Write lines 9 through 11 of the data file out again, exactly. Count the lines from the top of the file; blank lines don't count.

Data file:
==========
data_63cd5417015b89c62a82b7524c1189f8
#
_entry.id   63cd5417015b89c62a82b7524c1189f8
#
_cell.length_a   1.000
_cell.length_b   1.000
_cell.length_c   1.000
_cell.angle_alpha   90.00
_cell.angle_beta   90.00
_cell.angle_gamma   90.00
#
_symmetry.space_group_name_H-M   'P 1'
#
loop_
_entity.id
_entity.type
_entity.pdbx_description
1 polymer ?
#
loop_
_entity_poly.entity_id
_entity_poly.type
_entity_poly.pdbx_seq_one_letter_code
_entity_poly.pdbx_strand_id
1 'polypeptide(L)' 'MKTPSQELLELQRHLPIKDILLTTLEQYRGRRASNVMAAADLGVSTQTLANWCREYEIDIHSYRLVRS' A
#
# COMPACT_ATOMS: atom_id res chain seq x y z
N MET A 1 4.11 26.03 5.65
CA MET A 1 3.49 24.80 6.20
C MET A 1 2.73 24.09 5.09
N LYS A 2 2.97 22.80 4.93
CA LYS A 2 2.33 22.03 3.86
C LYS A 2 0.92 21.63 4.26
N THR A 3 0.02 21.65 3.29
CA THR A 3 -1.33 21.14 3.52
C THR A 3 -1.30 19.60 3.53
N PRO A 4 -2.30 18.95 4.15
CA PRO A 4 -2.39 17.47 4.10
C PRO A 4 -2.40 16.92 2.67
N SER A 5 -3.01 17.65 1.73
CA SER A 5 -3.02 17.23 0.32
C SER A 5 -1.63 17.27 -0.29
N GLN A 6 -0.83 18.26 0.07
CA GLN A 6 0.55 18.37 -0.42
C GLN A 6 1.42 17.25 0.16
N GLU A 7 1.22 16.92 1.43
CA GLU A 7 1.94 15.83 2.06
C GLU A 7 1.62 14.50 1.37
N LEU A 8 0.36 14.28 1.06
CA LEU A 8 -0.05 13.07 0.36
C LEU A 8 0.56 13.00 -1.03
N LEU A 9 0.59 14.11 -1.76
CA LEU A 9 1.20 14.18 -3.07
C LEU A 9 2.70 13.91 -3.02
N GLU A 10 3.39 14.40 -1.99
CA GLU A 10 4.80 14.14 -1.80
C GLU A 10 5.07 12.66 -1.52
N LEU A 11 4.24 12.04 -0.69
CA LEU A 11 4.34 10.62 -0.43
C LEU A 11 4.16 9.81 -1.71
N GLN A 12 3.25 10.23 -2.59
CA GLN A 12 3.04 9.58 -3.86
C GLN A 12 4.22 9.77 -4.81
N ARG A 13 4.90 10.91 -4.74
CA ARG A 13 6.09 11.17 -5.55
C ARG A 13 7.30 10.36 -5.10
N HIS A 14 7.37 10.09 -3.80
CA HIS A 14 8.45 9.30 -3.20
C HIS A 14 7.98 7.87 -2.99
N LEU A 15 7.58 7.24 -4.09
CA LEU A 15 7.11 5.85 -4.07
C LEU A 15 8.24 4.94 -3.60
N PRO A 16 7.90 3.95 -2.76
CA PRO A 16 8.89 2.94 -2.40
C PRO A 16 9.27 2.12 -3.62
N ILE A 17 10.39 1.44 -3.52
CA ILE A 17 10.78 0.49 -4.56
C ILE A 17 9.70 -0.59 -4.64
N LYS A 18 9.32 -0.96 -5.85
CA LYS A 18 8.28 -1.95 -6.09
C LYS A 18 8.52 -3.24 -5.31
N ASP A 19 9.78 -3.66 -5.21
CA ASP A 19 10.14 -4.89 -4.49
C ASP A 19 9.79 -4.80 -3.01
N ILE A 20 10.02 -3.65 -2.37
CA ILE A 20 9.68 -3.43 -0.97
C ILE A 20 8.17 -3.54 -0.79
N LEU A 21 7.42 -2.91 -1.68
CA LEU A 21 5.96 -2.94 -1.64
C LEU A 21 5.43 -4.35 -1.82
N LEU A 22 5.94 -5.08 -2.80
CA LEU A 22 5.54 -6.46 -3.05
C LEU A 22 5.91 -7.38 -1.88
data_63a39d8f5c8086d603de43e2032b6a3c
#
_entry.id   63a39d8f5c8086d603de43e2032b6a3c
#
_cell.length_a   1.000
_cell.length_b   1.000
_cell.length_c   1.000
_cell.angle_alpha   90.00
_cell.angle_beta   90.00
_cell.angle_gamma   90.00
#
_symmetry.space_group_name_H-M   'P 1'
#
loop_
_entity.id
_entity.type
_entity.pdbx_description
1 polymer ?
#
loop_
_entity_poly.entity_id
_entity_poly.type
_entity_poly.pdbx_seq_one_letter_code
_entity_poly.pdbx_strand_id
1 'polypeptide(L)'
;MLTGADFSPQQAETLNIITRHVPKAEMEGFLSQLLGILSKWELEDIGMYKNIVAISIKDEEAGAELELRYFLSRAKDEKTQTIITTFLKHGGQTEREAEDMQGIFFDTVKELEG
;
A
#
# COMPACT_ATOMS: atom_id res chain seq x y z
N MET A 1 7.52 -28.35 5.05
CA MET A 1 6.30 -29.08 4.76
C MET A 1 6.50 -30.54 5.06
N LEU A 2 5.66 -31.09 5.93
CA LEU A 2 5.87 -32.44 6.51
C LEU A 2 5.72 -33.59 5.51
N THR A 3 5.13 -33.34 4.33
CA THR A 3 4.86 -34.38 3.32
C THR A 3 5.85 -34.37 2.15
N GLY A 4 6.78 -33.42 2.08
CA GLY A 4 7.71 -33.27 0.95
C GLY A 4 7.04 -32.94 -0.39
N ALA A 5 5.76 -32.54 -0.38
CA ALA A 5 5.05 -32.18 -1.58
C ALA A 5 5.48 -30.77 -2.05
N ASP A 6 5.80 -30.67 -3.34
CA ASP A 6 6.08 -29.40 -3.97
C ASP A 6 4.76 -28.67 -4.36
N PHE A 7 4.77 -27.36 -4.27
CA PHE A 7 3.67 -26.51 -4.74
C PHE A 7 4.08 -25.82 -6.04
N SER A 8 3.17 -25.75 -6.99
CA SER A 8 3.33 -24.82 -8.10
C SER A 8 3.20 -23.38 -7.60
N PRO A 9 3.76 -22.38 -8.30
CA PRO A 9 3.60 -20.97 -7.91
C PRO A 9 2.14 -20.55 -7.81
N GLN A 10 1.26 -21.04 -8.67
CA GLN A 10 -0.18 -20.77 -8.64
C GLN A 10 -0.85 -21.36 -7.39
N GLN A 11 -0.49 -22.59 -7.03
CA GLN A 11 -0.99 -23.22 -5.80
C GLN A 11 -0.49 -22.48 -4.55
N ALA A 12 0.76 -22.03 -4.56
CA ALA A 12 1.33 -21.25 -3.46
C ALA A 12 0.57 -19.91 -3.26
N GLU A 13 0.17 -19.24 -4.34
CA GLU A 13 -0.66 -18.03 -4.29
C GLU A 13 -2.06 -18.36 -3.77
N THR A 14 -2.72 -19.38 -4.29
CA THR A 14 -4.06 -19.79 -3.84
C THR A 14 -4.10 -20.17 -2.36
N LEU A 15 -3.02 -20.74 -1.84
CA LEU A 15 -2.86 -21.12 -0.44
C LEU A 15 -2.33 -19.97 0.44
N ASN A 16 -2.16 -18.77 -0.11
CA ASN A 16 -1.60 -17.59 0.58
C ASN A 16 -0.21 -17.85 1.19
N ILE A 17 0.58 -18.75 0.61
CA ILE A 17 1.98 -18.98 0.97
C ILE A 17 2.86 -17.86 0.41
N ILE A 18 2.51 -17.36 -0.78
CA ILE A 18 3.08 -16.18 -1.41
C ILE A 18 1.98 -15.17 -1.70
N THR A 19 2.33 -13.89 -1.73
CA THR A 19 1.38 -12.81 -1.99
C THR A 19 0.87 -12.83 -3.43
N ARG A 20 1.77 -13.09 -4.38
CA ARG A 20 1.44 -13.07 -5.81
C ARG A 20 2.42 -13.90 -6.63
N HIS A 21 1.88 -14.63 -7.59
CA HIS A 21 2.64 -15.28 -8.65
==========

_cell.angle_beta   90.00
_cell.angle_gamma   90.00
#